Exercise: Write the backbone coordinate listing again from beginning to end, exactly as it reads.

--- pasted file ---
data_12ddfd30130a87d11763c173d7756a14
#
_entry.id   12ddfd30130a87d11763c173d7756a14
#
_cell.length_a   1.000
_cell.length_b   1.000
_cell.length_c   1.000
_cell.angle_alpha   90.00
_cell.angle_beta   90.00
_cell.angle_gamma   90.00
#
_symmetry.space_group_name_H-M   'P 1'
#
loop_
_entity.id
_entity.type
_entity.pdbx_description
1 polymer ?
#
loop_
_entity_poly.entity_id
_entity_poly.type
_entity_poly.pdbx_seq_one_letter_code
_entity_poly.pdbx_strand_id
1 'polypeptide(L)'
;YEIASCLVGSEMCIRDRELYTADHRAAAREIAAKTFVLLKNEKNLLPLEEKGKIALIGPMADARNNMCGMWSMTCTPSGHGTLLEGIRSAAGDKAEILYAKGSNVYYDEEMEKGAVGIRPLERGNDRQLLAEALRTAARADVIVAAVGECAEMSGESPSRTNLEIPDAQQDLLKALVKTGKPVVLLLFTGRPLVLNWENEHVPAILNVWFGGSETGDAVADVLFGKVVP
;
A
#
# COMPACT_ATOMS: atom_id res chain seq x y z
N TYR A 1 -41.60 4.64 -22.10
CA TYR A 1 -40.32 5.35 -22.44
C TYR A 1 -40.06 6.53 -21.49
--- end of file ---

data_12ddfd30130a87d11763c173d7756a14
#
_entry.id   12ddfd30130a87d11763c173d7756a14
#
_cell.length_a   1.000
_cell.length_b   1.000
_cell.length_c   1.000
_cell.angle_alpha   90.00
_cell.angle_beta   90.00
_cell.angle_gamma   90.00
#
_symmetry.space_group_name_H-M   'P 1'
#
loop_
_entity.id
_entity.type
_entity.pdbx_description
1 polymer ?
#
loop_
_entity_poly.entity_id
_entity_poly.type
_entity_poly.pdbx_seq_one_letter_code
_entity_poly.pdbx_strand_id
1 'polypeptide(L)'
;YEIASCLVGSEMCIRDRELYTADHRAAAREIAAKTFVLLKNEKNLLPLEEKGKIALIGPMADARNNMCGMWSMTCTPSGHGTLLEGIRSAAGDKAEILYAKGSNVYYDEEMEKGAVGIRPLERGNDRQLLAEALRTAARADVIVAAVGECAEMSGESPSRTNLEIPDAQQDLLKALVKTGKPVVLLLFTGRPLVLNWENEHVPAILNVWFGGSETGDAVADVLFGKVVP
;
A
#
# COMPACT_ATOMS: atom_id res chain seq x y z
N TYR A 1 -41.60 4.64 -22.10
CA TYR A 1 -40.32 5.35 -22.44
C TYR A 1 -40.06 6.53 -21.49